The UK’s internet safety bill, which aims to regulate the internet, has been revised to remove a controversial but important measure.

Matt Cardi | Getty Images News | Getty Images

LONDON — Social media platforms such as Facebook, TikTok and Twitter will no longer be required to remove “legal but harmful” content under proposed amendments to UK internet safety legislation.

On Monday, British lawmakers announced that the Internet Safety Bill, which aims to regulate the Internet, will be revised to reverse the controversial but critical measure.

The government said the amendment would help protect freedom of speech and give people more control over what they see online.

However, critics described the move as a “major weakening” of the bill, which threatens to undermine the accountability of technology companies.

Previous proposals have instructed tech giants to prevent people from viewing legal but harmful content such as self-harm, suicide and abusive online content.

Under the amendments, which the government called a “consumer-friendly triple shield”, the responsibility for choosing content would be shifted to internet users, and technology companies would have to put in place a system to allow people to filter out the harmful content they make. I don’t want to see.

Crucially, however, companies will still need to protect children and remove content that is illegal or prohibited by their terms of service.

“Empowerment of adults”, “preserving freedom of speech”

UK Culture Secretary Michelle Donnellan said the new plans would ensure that no “tech firms or future governments could use the laws as a license to censor legitimate views”.

“Today’s announcement refocuses the Internet Safety Bill on its original goals: the urgent need to protect children and fight online criminal activity, while preserving free speech, ensuring that technology firms are accountable to their users, and empowering adults to make more informed choices. choices about the platforms they use. of use,” the government said in a statement.

The opposition Labor Party said the amendment was a “major weakening” of the bill, but with the potential to fuel misinformation and conspiracy theories.

Replacing harm prevention with an emphasis on free speech undermines the very purpose of this bill.

Lucy Powell

the Labor Party’s shadow culture secretary

“Replacing harm prevention with a focus on free speech undermines the very purpose of this bill and emboldens abusers, COVID deniers, hoaxers who will feel encouraged to thrive online,” Shadow Culture Minister Lucy Powell said.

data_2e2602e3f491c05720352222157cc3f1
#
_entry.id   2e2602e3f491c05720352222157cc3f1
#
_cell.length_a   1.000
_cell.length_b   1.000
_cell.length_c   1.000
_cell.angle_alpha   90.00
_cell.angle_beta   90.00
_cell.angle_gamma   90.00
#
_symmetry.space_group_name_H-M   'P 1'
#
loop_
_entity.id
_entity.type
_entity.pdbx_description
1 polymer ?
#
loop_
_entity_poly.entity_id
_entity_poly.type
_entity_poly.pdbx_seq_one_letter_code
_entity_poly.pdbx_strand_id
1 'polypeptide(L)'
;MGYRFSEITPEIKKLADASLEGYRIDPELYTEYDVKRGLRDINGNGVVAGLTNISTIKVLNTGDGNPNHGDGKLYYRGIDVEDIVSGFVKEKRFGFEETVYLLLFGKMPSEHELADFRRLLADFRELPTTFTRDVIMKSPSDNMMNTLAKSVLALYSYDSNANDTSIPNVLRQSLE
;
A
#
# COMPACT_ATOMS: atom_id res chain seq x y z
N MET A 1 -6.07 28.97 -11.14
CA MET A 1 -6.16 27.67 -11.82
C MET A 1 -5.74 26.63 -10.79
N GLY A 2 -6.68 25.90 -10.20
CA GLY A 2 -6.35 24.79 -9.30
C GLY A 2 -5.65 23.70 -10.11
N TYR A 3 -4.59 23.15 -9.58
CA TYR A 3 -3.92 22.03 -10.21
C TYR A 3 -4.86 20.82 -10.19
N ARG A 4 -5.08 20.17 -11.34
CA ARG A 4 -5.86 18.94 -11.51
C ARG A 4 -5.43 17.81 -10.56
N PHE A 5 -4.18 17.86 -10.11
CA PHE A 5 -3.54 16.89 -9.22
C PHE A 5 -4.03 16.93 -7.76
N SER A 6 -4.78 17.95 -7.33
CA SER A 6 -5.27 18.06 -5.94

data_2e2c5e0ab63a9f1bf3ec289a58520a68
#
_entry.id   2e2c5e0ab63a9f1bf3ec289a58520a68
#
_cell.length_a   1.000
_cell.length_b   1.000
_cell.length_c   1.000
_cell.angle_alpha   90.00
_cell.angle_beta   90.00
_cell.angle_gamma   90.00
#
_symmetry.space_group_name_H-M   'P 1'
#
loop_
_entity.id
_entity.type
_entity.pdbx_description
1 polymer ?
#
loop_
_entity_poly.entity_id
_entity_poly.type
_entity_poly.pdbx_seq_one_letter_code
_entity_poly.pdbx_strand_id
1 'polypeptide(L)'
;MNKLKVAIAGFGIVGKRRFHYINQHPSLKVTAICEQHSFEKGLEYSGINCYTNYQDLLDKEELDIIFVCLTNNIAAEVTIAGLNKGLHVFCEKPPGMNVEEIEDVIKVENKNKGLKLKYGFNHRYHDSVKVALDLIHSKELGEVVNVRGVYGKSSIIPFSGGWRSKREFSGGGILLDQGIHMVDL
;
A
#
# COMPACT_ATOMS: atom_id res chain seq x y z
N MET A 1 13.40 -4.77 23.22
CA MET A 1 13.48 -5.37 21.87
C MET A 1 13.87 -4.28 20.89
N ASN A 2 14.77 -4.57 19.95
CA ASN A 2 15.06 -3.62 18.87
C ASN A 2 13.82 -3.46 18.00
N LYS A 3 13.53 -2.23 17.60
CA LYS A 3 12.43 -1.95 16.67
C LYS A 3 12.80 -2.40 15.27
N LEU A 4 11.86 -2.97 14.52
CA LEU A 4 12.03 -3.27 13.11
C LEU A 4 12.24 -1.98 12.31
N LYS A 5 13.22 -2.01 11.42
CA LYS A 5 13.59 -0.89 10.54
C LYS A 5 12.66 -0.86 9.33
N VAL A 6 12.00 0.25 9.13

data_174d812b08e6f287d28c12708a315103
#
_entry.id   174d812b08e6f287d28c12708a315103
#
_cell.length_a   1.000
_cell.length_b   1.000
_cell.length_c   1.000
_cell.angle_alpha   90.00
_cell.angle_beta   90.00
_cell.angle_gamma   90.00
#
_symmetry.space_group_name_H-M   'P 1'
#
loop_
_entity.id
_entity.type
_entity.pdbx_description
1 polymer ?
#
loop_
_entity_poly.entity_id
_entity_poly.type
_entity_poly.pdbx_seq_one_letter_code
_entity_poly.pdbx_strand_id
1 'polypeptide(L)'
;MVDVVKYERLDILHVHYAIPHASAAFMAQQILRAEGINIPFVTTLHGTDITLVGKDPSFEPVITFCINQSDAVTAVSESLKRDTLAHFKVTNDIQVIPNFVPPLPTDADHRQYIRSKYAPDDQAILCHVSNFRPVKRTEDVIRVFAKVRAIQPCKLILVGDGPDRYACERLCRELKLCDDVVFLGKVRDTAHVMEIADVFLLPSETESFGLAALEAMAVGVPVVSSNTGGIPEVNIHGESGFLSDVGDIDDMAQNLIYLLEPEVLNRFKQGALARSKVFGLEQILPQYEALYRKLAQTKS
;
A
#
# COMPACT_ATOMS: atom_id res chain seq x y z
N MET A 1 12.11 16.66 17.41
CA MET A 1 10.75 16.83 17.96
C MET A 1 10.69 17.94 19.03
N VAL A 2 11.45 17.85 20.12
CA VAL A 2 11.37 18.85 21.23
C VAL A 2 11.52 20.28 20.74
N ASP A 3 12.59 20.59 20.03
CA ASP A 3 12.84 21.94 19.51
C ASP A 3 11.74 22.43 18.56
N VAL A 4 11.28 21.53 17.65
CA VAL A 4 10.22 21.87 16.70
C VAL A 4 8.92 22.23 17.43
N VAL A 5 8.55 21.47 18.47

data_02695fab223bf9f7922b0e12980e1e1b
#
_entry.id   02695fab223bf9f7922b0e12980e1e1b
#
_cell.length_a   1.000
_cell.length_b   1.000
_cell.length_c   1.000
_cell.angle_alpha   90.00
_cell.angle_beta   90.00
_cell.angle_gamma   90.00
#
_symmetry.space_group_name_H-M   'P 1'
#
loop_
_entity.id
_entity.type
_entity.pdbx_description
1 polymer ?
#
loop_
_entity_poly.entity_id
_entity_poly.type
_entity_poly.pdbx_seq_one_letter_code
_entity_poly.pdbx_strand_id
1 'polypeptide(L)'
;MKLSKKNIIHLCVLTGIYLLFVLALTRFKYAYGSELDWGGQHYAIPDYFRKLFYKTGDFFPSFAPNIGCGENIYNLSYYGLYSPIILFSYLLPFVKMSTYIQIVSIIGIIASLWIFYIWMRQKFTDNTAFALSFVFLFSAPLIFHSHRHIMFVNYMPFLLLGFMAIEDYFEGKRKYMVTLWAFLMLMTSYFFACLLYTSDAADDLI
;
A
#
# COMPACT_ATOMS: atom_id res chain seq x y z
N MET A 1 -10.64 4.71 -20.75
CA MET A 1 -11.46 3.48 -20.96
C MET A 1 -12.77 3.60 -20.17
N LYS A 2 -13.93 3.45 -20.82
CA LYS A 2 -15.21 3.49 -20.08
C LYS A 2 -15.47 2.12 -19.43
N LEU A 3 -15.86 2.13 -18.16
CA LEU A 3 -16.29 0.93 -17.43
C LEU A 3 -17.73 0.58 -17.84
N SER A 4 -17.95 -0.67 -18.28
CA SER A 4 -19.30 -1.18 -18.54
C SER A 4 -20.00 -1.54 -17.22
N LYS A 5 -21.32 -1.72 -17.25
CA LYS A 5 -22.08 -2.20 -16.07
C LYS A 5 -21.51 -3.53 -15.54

Meanwhile, suicide risk charity Samaritans said increased user controls should not replace tech companies’ responsibility.

“Strengthening the control that people have is no substitute for holding sites accountable through the law, and this is like the government prying defeat from under the jaws of victory,” said Julie Bentley, chief executive of Samaritans.

The devil is in the details

Monday’s announcement is the latest iteration of the UK’s sweeping online safety bill, which also includes guidance on identity verification tools and new offenses to tackle fraud and revenge porn.

This comes after months of campaigning by free speech advocates and internet advocacy groups. Meanwhile, Elon Musk’s acquisition of Twitter has brought internet content moderation back into the spotlight.

The proposals are now due to be returned to the British Parliament next week before becoming law by next summer.

However, commentators say further improvements to the bill are needed to ensure the loopholes are closed by now.

“The devil is in the details. There is a risk that Ofcom’s oversight of social media terms and conditions and ‘consistency’ requirements could encourage overzealous takedowns,” Matthew Lesh, head of public policy at the free market think tank. This was reported by the Institute of Economic Problems.

Communications and media regulator Ofcom will be responsible for most of the enforcement of the new law and will be able to fine companies up to 10% of their global revenue for non-compliance.

“There are other issues that the government has not addressed,” Lesh continued. “Requirements to remove content that firms ‘highly believe’ to be illegal set an extremely low threshold and threaten preemptive automated censorship.”

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